One of the nice new feature of TFS11 is that you get a third option for what to do with your build output
- Don’t copy output anywhere – good for CI builds that nobody will ever consume, just used to run tests
- Drop to a UNC share e.g. \\server1\drops – the default and used 9 times out 10
- The new one - drop to source control e.g. $/myproject/drops.
The advantage of this new third option is your build agents can place the files they create in a location that can be accessed by any TFS client i.e. in the source control repository. A user no longer needs to be on a VPN or corporate LAN to be able to see a UNC share.
But remember, just because the builds are in source control does not mean that the build don’t still follow the normal build retention policies, so they will not accumulate forever, unless you want them to.
Now some teams will have good reasons as to why the don’t want builds going into source control. Deployments to a NuGet server and the like will be a far better system for them. This is still all possible, it is just down to build process template customisation. You have not lost any options, just gained another one out the box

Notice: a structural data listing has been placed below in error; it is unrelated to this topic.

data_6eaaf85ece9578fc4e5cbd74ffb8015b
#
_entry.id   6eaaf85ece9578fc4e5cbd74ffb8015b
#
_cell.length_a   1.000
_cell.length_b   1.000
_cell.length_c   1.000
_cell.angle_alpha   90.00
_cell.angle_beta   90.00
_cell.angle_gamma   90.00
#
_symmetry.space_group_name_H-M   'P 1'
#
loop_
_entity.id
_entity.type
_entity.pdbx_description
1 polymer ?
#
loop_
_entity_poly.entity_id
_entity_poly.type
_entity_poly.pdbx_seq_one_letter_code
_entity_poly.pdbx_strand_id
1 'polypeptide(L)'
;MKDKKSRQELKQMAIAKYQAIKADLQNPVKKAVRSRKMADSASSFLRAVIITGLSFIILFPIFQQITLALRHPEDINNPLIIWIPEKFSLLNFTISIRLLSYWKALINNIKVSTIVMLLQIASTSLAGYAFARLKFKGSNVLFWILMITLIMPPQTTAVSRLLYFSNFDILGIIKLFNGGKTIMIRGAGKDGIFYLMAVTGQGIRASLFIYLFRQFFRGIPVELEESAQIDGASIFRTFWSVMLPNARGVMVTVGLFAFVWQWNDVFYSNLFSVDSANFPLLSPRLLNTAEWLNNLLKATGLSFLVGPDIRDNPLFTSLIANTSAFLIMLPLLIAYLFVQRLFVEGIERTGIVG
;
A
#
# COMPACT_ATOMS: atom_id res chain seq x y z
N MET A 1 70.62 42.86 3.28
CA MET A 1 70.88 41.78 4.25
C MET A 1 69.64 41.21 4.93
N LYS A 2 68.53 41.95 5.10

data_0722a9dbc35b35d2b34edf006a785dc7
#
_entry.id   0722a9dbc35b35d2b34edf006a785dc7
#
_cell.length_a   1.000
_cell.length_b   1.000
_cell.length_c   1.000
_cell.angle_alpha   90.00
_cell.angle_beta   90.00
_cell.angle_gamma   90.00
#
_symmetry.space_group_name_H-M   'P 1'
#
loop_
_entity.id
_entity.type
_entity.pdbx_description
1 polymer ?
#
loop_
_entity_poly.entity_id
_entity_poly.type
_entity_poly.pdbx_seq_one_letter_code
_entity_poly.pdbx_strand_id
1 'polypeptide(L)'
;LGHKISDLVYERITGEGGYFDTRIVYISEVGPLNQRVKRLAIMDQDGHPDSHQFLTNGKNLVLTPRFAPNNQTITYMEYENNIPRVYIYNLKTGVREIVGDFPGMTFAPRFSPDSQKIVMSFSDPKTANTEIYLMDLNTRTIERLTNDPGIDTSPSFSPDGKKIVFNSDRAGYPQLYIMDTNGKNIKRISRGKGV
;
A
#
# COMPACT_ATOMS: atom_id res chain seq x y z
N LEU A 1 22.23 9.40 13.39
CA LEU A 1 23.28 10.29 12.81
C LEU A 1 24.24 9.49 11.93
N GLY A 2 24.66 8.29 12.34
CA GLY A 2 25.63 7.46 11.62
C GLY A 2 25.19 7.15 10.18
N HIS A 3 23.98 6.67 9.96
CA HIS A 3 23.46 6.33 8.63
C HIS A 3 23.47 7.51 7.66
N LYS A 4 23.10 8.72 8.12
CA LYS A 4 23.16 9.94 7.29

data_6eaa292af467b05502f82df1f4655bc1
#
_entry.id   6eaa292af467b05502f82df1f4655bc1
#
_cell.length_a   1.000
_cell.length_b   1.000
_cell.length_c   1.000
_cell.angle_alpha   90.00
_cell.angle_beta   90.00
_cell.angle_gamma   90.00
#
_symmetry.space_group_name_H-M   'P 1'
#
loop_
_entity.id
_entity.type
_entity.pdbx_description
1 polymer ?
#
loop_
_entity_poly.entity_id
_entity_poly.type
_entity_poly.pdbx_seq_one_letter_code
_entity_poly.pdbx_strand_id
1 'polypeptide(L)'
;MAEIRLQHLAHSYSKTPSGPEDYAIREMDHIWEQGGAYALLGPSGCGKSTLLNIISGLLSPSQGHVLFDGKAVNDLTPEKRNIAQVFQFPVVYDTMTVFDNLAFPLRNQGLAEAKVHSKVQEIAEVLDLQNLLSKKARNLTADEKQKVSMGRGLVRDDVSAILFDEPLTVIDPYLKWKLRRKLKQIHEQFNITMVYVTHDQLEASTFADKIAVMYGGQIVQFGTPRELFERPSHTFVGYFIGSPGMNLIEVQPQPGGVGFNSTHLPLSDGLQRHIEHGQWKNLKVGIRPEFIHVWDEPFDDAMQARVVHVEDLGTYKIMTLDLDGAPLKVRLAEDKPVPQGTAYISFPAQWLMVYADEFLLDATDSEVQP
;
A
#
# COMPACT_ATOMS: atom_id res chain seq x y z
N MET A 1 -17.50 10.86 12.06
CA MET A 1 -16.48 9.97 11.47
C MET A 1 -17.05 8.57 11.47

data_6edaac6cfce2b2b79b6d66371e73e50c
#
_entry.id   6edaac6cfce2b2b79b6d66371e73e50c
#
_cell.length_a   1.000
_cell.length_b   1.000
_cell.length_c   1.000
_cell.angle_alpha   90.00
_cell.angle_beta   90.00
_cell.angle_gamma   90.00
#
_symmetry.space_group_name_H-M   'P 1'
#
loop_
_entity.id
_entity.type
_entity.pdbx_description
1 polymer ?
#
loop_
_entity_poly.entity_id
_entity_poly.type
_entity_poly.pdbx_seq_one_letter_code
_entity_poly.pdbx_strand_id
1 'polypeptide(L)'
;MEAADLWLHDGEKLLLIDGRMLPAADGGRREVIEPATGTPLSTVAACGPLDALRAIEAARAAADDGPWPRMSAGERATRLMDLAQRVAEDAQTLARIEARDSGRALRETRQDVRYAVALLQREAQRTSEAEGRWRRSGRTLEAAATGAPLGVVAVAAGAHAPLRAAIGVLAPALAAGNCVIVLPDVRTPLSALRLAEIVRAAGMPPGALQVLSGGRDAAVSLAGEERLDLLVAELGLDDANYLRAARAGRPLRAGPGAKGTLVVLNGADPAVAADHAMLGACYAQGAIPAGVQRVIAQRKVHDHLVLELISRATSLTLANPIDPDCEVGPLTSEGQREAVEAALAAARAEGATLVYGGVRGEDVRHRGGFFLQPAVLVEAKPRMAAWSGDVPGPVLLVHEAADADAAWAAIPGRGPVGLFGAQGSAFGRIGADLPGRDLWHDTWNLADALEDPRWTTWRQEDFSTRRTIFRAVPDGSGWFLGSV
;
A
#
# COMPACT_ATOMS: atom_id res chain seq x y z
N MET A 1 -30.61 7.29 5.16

But what about building Java via Ant or Maven within TFS using the Build Extensions? Well at this time the process template used to create this type of build from within Eclipse has not caught up with this new feature. However if you really want it you can do the following
- Create a TFS build in Eclipse that drops to a UNC share
- Open the build definition in VS11
- Edit the drops location to point to a location in source control and save the build
- When you trigger a new build and you should get you drops in source control. Note in the confirmation dialog you can see the source control based path but you can’t edit it (if you try you get an invalid path error)